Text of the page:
" The Sugar Book is a book about the intensity of art—and the pervasive anxieties about it, the attempts to restrict it, the rhetoric we use to discuss this discomforting, exhilarating, horrifying, possibly enslaving experience. So it [...]
Laura Carter: "It’s anything but comfortable for us as readers. This sugary land is where life is frail, anorexic, and hardly moving, where the buzzing of flames and water (and perhaps a bit of ?) is ever present. A true horror play, a comedy of failures that can’t seem to find a livable world, which may be closer than the characters imagine."
Poetry is another reality captured through absence. The poet announces the reality’s fast-approaching death with silence-filled words, and by doing so, meets her own death inside poetry. The poet is a being that lives because [...]
"If it’s automatic writing, it’s machinic (firing on all eight cylinders). A circular vernacular. Freud’s death drive tied through repetition compulsion plus mnemonics to standard schoolmarm SVO. Haunt Musique. Sends its message like a mail train. Visceral Surrealism. [Johannes Goransson's] end game is an exit wound."
"Doubling down on his trademark misanthropic imagery amid a pageantry of the unpleasant, Johannes Göransson strolls through a violent Los Angeles in this hybrid of prose and verse…. Prostitution, pubic hair, Orpheus, law, pigs, disease, Francesca Woodman ... and the speaker’s hunger for cocaine and copulation..... Fans of Göransson’s distorted poetics will find this a productive addition to his body of work."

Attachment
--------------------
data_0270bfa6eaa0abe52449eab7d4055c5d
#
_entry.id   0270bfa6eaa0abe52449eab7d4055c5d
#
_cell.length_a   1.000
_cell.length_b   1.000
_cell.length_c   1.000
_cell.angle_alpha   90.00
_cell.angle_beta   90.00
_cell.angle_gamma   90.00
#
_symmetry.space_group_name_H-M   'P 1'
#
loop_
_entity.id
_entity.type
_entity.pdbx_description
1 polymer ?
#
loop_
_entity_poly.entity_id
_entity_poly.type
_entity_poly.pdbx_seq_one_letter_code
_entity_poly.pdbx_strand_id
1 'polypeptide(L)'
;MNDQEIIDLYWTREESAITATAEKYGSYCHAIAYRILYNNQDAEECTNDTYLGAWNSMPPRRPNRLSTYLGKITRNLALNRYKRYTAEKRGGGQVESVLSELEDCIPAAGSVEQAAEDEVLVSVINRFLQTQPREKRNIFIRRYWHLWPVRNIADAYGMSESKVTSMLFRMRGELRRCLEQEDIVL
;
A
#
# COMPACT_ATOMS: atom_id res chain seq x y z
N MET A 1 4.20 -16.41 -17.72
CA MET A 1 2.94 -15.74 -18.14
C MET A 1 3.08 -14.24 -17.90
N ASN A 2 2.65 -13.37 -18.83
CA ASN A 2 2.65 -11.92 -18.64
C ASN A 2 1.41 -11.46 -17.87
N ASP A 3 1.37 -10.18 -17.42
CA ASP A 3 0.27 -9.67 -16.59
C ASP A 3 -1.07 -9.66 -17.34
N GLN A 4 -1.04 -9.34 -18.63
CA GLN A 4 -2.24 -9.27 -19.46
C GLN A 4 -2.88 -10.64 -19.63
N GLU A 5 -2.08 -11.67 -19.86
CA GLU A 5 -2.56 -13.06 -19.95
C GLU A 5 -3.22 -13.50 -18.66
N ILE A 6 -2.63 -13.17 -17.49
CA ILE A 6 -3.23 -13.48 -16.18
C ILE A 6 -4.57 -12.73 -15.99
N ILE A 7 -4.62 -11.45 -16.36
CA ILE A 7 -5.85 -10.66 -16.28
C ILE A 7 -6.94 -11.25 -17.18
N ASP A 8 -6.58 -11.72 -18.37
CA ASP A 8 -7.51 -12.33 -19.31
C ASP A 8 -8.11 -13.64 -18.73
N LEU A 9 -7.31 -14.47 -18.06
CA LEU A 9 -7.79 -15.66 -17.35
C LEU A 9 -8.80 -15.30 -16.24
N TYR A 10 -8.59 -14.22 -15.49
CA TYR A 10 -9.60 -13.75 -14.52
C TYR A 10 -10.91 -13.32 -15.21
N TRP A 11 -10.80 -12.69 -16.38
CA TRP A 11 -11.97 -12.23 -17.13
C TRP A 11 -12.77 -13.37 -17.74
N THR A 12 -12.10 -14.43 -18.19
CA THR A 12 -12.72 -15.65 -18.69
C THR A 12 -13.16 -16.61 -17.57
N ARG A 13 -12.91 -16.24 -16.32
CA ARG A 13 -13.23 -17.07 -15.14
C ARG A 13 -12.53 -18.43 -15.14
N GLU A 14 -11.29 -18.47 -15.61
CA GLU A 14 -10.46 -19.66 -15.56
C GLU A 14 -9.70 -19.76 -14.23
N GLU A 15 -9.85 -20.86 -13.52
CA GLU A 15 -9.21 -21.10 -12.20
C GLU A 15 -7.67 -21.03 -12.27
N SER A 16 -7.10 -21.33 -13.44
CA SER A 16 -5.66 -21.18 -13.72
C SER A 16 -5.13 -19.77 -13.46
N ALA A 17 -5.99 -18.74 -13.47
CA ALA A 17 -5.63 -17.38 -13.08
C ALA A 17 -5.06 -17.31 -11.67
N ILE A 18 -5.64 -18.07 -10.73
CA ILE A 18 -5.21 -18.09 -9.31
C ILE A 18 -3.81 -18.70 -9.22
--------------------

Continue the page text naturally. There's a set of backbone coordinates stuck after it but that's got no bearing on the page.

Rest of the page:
"In Johannes Göransson’s poetry, there is no self-congratulation…. Göransson is a controversial poet.... Göransson is certainly of the Left, but his work is as savagely anti-idealist as Burroughs or Guyotat or Ballard. Like those writers, he has no interest in assuring the reader that she or he lives, along with the poet, on the right side of history."
“Goransson uses language smeared with bodily fluid and sex, language spackled with violence and death (in addition to literal bodies in states of otherness, objectification, violation, and evisceration), in mini-Ars Poeticas and commentary on the state of art and the art scene…. The Sugar Book is vile and violent, but also asphyxiatingly sweet, choking while gorging on its aloof, artful persona. It unsettles. It takes the reader far beyond their comfort zone, as poetry should. Just like Los Angeles herself, the poems inhabit that glittering/grotesque duality of Kardashian Family and Manson Family.”
"Antonin Artaud gave us the Theater of Cruelty. He 'for whom delirium was/the only solution/to the strangulation/that life had prepared for him.” Now Johannes Goransson, in the ironically named The Sugar Book, gives us a poetry of cruelty. It is the necessary car wreck that brings the Jaws of Life. The book is a whisky genre-bender in a haunted Los Angeles.…. [The Sugar Book is] a tome in which vomit, semen (lots and lots and lots), and mercury poisoning drip from page after page. I’m not sure that even Rimbaud would title a poem 'My Sperm Gets in the Flowers.'"
"A textual representation of the horrific and luminous spectacle of a post-modern condition defined by unavoidable participation in (and often a voluntary surrender to) a global war economy. The multi-genre work (a novel in dialogue with prose poetry and punctuated by epistolary and dramatic interludes) embodies a term coined in its own narrative, “atrocity kitsch,” inhabiting bathtubs, war prisons, and a Shining Mansion on the Hill...."